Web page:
John Daly Phil Mickelson return to PGA Tour for St Jude

By Associated PressJune 11, 2009, 4:00 pm
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MEMPHIS, Tenn. ' John Daly is trying to restart his PGA Tour career after a six-month suspension. Phil Mickelson hopes to tune up for the U.S. Open and gain a piece of normalcy since his wife was diagnosed with breast cancer.
 
Theres a strong field that includes Henrik Stenson in his first appearance since winning the Players Championship, Sergio Garcia, Padraig Harrington, Retief Goosen and Camilo Villegas. Justin Leonards back defending his title and eager to win his third since 2005 at the TPC at Southwind.
 
More than enough story lines for any PGA Tour event. The timing couldnt be better at the St. Jude Classic with Thursdays opening round finally turning attention to golf for a tournament that erased its title sponsor in March and whose purse was trimmed late last week.
 
So here I am, Mickelson said with a voice that revealed the emotions he has been dealing with over the three weeks since announcing his wife Amys diagnosis.
 
This is only Mickelsons second trip to this tournament, and he missed the cut here in 2001. That was before a course redesign that tightened par by a stroke to 70.
 
Leonard had to go to the second hole of a playoff to win a year ago after tying for a 4-under par 276 that was this courses highest winning score since the event moved to the TPC at Southwind in 1989. Only 12 finished under par in 2008, and two holes ranked among the toughest 37 on tour for the year. The par-4 12th, with its lake down the right fairway, was eighth stingiest.
 
Mickelson acknowledged he didnt know how this course will help him prepare for Bethpage Black in New York next week.
 
But for me, I just need to get back to competition. I missed a couple of events. I havent played in five or six weeks. I need to get a little bit in a competitive frame of mind if I expect to have any chance next week, Mickelson said.
 
Mickelson comes in as the worlds No. 2 ranked player, a two-time winner already on tour this year. But his last event was the Players Championship where he tied for 55th. Then came the diagnosis. He scrapped his schedule until tests on his 38-year-old wife pushed surgery to the first week of July.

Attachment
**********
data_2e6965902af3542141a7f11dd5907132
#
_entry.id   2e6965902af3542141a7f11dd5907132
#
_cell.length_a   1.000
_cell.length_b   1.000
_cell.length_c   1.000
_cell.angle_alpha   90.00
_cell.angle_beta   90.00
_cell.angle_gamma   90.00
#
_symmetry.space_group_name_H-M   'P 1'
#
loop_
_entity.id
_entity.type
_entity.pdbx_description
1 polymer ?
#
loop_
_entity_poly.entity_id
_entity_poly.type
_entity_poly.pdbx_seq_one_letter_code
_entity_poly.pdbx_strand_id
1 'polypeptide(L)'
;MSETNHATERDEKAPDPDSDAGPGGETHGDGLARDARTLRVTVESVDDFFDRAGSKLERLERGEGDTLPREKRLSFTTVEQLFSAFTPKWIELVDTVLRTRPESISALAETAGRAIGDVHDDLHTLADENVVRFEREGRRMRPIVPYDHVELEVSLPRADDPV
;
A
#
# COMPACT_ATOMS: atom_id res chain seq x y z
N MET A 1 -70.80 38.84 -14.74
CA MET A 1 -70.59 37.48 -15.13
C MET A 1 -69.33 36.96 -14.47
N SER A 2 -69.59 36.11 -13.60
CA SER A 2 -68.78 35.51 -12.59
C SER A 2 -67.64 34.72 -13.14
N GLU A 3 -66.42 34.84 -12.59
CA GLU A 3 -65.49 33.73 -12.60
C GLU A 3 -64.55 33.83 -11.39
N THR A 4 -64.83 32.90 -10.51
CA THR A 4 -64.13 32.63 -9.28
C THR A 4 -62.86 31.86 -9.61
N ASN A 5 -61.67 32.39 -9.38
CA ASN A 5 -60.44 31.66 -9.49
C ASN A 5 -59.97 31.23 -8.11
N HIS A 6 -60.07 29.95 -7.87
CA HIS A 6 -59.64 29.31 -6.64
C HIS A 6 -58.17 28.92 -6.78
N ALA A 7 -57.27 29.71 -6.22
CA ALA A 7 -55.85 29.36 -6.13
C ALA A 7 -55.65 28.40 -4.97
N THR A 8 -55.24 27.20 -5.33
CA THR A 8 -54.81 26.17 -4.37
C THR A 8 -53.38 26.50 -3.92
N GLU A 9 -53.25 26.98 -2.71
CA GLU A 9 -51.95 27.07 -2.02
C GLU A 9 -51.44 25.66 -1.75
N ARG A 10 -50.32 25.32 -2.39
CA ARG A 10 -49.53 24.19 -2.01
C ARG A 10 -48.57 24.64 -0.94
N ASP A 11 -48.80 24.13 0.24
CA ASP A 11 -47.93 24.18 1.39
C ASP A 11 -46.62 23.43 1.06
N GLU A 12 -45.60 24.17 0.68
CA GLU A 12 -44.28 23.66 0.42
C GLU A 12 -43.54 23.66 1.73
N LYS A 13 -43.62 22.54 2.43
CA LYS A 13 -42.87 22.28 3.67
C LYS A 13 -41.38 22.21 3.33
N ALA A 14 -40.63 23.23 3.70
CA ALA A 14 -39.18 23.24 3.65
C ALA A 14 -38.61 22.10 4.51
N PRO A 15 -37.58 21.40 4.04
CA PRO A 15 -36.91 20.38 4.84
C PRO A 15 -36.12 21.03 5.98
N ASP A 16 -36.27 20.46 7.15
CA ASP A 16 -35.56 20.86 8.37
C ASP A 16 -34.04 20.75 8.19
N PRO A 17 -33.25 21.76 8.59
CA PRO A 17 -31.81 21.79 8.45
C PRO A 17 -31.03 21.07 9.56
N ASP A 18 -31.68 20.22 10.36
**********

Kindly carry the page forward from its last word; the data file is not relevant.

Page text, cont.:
A year of treatment will follow. So Mickelson decided to play in Memphis as preparation for the U.S. Open in a state where he hasnt finished worse than fourth and an event where he has finished second four times. His family will stay away from New York before a vacation, then the surgery.
 
Mickelson got a practice round in at Bethpage Black on Tuesday. He feels fortunate to be able to play in the U.S. Open, a tournament he is on a quest to win.
 
Im looking forward to have a four- or five-hour mental break where I force myself to focus on something else. Im looking forward to that, Mickelson said.
 
Daly is back thanks to a sponsors exemption and looking trimmer than in his last PGA start thanks to lap-band surgery that has helped him lose 61 pounds. He has added a sponsor, is working on his game and seems to understand that hes running out of time to see how good he might be with the Champions Tour looming in the 43-year-olds future.
 
Golf is my life. I mean its the only thing Ive been able to do to provide for my family, for myself. I just want to be more serious about it. I want to prepare myself more. I dont think its a last chance. I think Im giving myself a chance to be the best player that I can be, and to me, thats all that matters, he said.
 
Memphis has been home to Daly for about 20 years, so he remains a big draw here. His fellow golfers are happy to have him back and eager to see what he can do.